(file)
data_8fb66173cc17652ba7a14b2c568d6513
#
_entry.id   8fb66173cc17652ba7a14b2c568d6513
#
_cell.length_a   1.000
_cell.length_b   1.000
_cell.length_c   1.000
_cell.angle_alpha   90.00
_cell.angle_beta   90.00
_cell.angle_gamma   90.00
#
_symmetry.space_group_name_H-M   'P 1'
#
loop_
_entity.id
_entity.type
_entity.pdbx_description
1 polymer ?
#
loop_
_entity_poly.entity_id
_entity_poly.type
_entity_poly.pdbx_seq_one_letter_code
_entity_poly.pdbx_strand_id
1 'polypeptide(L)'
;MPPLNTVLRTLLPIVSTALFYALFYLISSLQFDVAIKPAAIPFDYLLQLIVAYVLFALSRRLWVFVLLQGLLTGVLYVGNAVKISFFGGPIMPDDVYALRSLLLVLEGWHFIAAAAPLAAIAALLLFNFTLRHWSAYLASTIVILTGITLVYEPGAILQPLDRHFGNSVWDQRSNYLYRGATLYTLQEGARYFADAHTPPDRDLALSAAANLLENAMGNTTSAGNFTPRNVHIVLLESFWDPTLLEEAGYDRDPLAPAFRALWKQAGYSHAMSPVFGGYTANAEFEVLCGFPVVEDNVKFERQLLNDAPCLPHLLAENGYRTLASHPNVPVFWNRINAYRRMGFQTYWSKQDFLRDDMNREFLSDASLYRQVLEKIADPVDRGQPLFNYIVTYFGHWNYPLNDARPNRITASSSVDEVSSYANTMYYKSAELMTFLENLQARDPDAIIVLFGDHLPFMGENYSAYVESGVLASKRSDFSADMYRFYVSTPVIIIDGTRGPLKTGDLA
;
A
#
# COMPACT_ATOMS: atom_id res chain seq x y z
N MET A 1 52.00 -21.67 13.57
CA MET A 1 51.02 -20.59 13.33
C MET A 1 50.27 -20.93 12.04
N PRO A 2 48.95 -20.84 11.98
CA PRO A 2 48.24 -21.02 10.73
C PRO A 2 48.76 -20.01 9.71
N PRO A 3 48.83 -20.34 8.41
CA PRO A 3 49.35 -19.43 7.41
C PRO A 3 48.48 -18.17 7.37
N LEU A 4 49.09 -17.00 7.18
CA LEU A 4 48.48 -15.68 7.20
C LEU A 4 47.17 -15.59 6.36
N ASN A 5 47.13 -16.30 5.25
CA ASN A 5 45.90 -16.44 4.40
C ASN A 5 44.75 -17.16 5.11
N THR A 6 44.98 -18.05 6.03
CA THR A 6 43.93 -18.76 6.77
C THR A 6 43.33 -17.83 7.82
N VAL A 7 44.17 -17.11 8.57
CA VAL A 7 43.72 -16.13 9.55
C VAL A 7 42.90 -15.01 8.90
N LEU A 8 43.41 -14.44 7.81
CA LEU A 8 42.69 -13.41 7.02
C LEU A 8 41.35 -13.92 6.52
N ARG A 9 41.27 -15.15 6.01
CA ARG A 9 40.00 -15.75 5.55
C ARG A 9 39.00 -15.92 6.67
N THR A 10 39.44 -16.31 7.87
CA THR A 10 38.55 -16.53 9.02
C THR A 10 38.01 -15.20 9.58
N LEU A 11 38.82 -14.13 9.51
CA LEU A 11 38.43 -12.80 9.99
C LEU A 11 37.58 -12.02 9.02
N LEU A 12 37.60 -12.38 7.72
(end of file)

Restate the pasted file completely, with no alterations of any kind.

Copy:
data_8fb66173cc17652ba7a14b2c568d6513
#
_entry.id   8fb66173cc17652ba7a14b2c568d6513
#
_cell.length_a   1.000
_cell.length_b   1.000
_cell.length_c   1.000
_cell.angle_alpha   90.00
_cell.angle_beta   90.00
_cell.angle_gamma   90.00
#
_symmetry.space_group_name_H-M   'P 1'
#
loop_
_entity.id
_entity.type
_entity.pdbx_description
1 polymer ?
#
loop_
_entity_poly.entity_id
_entity_poly.type
_entity_poly.pdbx_seq_one_letter_code
_entity_poly.pdbx_strand_id
1 'polypeptide(L)'
;MPPLNTVLRTLLPIVSTALFYALFYLISSLQFDVAIKPAAIPFDYLLQLIVAYVLFALSRRLWVFVLLQGLLTGVLYVGNAVKISFFGGPIMPDDVYALRSLLLVLEGWHFIAAAAPLAAIAALLLFNFTLRHWSAYLASTIVILTGITLVYEPGAILQPLDRHFGNSVWDQRSNYLYRGATLYTLQEGARYFADAHTPPDRDLALSAAANLLENAMGNTTSAGNFTPRNVHIVLLESFWDPTLLEEAGYDRDPLAPAFRALWKQAGYSHAMSPVFGGYTANAEFEVLCGFPVVEDNVKFERQLLNDAPCLPHLLAENGYRTLASHPNVPVFWNRINAYRRMGFQTYWSKQDFLRDDMNREFLSDASLYRQVLEKIADPVDRGQPLFNYIVTYFGHWNYPLNDARPNRITASSSVDEVSSYANTMYYKSAELMTFLENLQARDPDAIIVLFGDHLPFMGENYSAYVESGVLASKRSDFSADMYRFYVSTPVIIIDGTRGPLKTGDLA
;
A
#
# COMPACT_ATOMS: atom_id res chain seq x y z
N MET A 1 52.00 -21.67 13.57
CA MET A 1 51.02 -20.59 13.33
C MET A 1 50.27 -20.93 12.04
N PRO A 2 48.95 -20.84 11.98
CA PRO A 2 48.24 -21.02 10.73
C PRO A 2 48.76 -20.01 9.71
N PRO A 3 48.83 -20.34 8.41
CA PRO A 3 49.35 -19.43 7.41
C PRO A 3 48.48 -18.17 7.37
N LEU A 4 49.09 -17.00 7.18
CA LEU A 4 48.48 -15.68 7.20
C LEU A 4 47.17 -15.59 6.36
N ASN A 5 47.13 -16.30 5.25
CA ASN A 5 45.90 -16.44 4.40
C ASN A 5 44.75 -17.16 5.11
N THR A 6 44.98 -18.05 6.03
CA THR A 6 43.93 -18.76 6.77
C THR A 6 43.33 -17.83 7.82
N VAL A 7 44.17 -17.11 8.57
CA VAL A 7 43.72 -16.13 9.55
C VAL A 7 42.90 -15.01 8.90
N LEU A 8 43.41 -14.44 7.81
CA LEU A 8 42.69 -13.41 7.02
C LEU A 8 41.35 -13.92 6.52
N ARG A 9 41.27 -15.15 6.01
CA ARG A 9 40.00 -15.75 5.55
C ARG A 9 39.00 -15.92 6.67
N THR A 10 39.44 -16.31 7.87
CA THR A 10 38.55 -16.53 9.02
C THR A 10 38.01 -15.20 9.58
N LEU A 11 38.82 -14.13 9.51
CA LEU A 11 38.43 -12.80 9.99
C LEU A 11 37.58 -12.02 9.02
N LEU A 12 37.60 -12.38 7.72